If a connection turns out to not be an ideal fit for your business, then treat them with respect, one day they may be an ideal customer, and in the meantime, help them to find what they are looking for by directing them to someone else.

Social media has changed business forever and will continue to change and shape our future business landscape. The principles behind what social selling is all about will not change because it is rooted in who we are as human beings.

The third step in developing a social selling system is to understand how social media is currently being used by customers and other businesses.

It basically works like this:

Head decision maker says, “we have a need, a want, or a problem to solve.”

Someone in the family or team then check a social media channel and crowdsources recommendations.

The information is reviewed, and a decision is made.

All this happens before they call you or one of your competitors!

So, if you are not visible, providing quality information, interacting in a socially responsible way, and have a brand that resonates with your ideal customer, they will never call you because the decision is already made long before you ever even know the potential customer exists.

How much business is lost every day because businesses have not taken the time to develop their brand properly on social media?

Scary isn’t it.

Especially if you have been in business for some time and haven’t done this yet.

Social selling must be a part of your overall marketing system. It is not the be all and end all solution for most businesses, rather it is a necessary basic barrier to be in business in the first place. The level of success you have and the return on investment you achieve is dictated by how well you understand your customers and how deeply you interact with them using the amazing tools at your disposal.

The compounding power of remarketing

Between working in the Heavy-Duty Parts industry and starting my contracting business I worked as a consultant. During that time I had a customer fire me for and I quote, “a lack of results.”

We had done a tradeshow for him and obtained 70 estimate requests from potential customers who had been screened and identified as an ideal customer for their business. Those 70 estimates represented nearly $140,000.00 in potential business.

In my exit meeting, I asked the owner of the business if they had contacted any of the 70 leads. The answer was a surprising NO.

Let’s review, what happened here because it teaches a valuable lesson.

  1. The business owner wanted to increase sales, so he hired professionals to attend a tradeshow and represent his business. The cost of this service was less than $2000.00.
  2. The people he hired fulfilled their obligation and found 70 new customers that were asking for estimates, they were ready to buy, and the potential business exceeded $140,000.00. Even if the closing rate was only 10%, his return on investment would have been 7x on the initial marketing costs.
  3. Now here is where it gets interesting, the remarketing that we designed would have conservatively created an additional return on investment of another 7x with no added cost.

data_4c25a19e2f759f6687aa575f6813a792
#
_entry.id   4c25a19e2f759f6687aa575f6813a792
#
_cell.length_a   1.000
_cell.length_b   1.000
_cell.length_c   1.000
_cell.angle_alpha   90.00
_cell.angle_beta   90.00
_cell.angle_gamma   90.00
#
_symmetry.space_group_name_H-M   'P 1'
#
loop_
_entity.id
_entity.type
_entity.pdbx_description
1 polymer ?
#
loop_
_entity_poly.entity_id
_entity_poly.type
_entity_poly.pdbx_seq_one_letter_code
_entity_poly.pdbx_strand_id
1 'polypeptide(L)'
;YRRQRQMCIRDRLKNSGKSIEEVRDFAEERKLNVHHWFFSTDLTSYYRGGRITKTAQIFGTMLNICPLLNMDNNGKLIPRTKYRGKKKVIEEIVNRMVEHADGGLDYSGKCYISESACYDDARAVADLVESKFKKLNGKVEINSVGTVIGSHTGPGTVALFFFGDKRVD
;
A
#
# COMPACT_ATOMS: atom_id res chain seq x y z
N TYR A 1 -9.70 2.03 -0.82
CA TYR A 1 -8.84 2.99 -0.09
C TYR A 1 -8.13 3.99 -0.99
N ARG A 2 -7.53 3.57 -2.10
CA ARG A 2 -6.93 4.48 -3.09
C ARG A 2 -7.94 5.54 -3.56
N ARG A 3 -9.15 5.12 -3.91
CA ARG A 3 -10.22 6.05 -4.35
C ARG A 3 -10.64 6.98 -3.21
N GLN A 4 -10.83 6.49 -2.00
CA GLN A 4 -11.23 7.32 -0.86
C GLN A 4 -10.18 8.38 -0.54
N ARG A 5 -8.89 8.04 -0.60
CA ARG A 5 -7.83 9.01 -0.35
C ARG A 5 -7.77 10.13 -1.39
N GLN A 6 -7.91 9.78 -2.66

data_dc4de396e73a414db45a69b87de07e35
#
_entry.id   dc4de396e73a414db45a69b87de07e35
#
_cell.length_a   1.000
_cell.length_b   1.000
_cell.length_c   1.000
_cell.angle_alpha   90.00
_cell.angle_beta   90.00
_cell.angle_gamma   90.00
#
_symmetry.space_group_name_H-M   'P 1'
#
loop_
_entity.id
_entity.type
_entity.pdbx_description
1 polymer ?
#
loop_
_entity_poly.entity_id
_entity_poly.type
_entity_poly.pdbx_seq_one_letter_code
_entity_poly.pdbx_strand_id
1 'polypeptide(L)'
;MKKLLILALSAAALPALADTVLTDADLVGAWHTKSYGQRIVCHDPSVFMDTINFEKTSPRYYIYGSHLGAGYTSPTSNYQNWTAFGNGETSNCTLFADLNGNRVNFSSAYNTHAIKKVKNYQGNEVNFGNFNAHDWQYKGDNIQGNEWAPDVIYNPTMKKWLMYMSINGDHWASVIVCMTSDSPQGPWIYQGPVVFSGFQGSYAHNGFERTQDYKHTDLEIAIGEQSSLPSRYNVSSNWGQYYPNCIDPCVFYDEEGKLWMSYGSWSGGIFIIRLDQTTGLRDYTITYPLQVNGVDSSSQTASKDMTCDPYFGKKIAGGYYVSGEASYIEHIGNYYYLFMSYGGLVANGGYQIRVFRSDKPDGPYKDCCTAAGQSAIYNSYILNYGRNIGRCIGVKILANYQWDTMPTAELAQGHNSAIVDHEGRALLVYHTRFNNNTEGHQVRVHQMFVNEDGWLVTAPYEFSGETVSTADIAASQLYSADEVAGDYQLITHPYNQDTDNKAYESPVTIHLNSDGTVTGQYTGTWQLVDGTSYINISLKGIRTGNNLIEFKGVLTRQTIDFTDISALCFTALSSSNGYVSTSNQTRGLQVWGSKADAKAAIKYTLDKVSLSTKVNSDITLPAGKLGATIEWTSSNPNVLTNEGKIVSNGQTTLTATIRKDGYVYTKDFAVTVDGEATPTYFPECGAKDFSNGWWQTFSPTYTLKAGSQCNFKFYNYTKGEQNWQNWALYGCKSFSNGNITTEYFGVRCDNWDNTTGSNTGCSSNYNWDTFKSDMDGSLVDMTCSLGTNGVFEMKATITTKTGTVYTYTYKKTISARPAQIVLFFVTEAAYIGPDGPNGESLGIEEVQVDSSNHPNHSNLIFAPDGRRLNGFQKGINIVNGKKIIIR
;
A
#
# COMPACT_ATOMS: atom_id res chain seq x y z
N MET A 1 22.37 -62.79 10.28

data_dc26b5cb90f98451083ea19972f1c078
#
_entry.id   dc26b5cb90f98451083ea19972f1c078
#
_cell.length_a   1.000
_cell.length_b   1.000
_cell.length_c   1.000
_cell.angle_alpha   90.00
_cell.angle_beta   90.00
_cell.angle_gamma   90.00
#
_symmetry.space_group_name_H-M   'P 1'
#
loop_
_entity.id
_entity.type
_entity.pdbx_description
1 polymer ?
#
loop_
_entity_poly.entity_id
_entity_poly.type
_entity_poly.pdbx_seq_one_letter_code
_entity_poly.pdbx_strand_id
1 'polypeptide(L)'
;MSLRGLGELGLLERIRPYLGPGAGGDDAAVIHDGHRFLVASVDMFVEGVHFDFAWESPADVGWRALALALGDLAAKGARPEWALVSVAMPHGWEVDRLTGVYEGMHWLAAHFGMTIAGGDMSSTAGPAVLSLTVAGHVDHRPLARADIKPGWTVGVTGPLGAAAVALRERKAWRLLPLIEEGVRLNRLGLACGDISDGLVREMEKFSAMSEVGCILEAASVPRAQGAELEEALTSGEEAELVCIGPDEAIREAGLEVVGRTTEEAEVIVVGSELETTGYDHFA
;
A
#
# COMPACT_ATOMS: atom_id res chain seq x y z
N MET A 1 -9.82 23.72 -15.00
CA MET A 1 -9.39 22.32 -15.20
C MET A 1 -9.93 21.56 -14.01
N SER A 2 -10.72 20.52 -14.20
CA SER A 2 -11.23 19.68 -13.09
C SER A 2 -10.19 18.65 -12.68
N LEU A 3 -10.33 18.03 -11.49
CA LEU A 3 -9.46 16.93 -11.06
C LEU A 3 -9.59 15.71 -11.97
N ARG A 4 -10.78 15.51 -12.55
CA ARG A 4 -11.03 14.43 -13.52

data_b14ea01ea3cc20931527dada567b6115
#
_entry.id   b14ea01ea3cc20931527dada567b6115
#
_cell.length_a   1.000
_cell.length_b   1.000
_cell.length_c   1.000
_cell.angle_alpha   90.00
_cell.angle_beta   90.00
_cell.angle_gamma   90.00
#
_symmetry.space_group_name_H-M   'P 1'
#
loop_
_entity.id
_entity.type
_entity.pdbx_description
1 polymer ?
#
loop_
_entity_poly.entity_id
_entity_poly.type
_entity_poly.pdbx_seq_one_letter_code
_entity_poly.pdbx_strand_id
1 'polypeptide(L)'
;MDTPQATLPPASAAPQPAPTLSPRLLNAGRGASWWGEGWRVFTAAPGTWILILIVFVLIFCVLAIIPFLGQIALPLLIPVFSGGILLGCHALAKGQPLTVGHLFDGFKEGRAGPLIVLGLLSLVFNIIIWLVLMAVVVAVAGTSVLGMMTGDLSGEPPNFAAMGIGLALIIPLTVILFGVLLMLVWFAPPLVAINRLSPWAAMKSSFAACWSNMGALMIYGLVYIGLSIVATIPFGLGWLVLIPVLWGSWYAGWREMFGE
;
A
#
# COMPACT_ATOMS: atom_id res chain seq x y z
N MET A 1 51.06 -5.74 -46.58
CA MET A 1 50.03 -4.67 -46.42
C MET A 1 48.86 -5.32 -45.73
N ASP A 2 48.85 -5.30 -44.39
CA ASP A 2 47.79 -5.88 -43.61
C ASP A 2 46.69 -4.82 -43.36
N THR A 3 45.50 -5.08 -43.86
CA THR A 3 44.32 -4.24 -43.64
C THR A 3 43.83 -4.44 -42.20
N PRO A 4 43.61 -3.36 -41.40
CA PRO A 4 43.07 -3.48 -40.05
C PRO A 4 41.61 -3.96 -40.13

4. All he had to do was call these customers and submit an estimate and he would have conservatively generated $28,000 in revenue and the cost to generate this revenue was less than $2000.

Now, why am I telling you this story?

There are two lessons I want you to take out of this.

Lesson 1 – Don’t pay for marketing if your business is not able to capitalize on the increased revenue it will create.

Lesson 2 – Once you pay to create a lead that you convert into a customer, the real money is in having a remarketing system in place.

Remarketing is defined as “a way to connect with a potential or existing customer who may not have made an immediate purchase.”

The goal of a remarketing campaign can have many objectives.

Some of the common objectives are:

  • Reach all your website visitors
  • Advertise various products or services
  • Appeal to a potential customer who didn’t convert
  • Re-engage customers who abandoned their shopping carts
  • Up-sell or cross-sell to existing customers
  • Reach customers within a certain period after they completed a purchase

The list can go on and on, but the point is that once you have paid the initial price to find a customer you can double, triple, and quadruple the revenue that customer represents to your business by effectively remarketing to them.

The most popular forms of doing this over the last 20-years have been through email campaigns and pay-per-click automation within the Google AdWords service. Even that is changing now with social media channels through their direct messenger services, the introduction of chatbots, and sophisticated pay-per-click automation within the social media channel itself.

The key is to develop a marketing system that incorporates a remarketing component. Customers should be given every opportunity to join the remarketing opt-in but you should never hide what you are doing. Be upfront with them about what they can expect when giving you their email address or subscribing to your messaging platform.

Marketing will always be about simultaneously providing a way for your customers to find you and to give you a system to communicate to your ideal customer. The messages you provide for either inbound or outbound marketing must be consistent with your brand so take the time to develop each marketing piece in such a way that it operates within your marketing system and the rest of your business’ systems.